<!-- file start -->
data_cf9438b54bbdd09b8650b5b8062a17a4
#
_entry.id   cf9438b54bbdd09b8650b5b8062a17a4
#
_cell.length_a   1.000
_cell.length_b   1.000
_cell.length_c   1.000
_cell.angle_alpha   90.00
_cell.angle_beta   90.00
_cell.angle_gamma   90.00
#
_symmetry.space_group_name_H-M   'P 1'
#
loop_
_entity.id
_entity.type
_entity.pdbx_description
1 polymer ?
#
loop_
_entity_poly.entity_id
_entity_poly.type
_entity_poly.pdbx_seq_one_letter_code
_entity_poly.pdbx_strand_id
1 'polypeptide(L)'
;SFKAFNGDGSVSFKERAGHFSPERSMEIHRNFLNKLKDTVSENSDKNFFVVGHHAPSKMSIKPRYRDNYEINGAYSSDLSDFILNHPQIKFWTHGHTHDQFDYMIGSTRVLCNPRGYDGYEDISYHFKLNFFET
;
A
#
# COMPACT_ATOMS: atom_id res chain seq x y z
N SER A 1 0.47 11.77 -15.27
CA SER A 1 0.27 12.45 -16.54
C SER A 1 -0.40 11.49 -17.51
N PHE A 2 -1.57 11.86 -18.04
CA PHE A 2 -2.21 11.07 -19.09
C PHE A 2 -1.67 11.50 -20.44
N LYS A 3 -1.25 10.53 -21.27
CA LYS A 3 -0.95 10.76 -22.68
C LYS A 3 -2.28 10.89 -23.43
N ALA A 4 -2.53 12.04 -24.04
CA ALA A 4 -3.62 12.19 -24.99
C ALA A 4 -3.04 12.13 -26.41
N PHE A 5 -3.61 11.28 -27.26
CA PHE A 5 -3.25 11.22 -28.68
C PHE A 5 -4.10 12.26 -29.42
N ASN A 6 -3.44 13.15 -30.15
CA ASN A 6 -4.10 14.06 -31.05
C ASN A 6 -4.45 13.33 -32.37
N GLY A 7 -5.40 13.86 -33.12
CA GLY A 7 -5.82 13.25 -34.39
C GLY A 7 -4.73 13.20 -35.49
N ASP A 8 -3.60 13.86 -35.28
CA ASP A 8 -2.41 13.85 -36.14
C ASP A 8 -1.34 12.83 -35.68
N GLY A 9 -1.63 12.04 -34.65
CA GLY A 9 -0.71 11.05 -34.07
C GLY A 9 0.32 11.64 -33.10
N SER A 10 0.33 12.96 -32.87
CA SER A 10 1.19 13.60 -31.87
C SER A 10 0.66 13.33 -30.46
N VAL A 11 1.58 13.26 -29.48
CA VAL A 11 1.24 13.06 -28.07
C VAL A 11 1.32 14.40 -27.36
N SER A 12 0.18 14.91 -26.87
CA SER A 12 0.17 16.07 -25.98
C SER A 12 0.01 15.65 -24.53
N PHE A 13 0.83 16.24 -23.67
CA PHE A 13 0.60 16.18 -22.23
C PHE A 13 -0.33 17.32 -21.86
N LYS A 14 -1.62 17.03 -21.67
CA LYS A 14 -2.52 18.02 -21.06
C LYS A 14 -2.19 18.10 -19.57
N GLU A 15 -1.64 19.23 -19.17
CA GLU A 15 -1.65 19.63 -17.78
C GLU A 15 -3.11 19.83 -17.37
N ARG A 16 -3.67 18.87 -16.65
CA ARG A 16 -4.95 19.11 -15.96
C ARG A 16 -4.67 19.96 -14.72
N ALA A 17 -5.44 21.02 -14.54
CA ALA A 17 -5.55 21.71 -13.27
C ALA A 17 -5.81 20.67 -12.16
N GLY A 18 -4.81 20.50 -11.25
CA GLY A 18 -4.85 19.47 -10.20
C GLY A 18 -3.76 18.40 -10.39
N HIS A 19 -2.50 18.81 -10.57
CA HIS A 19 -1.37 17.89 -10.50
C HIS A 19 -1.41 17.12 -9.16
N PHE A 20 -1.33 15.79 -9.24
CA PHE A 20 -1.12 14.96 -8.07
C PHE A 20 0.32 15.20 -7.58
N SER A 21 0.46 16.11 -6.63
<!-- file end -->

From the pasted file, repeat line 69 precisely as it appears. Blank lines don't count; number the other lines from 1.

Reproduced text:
C PHE A 13 -0.33 17.32 -21.86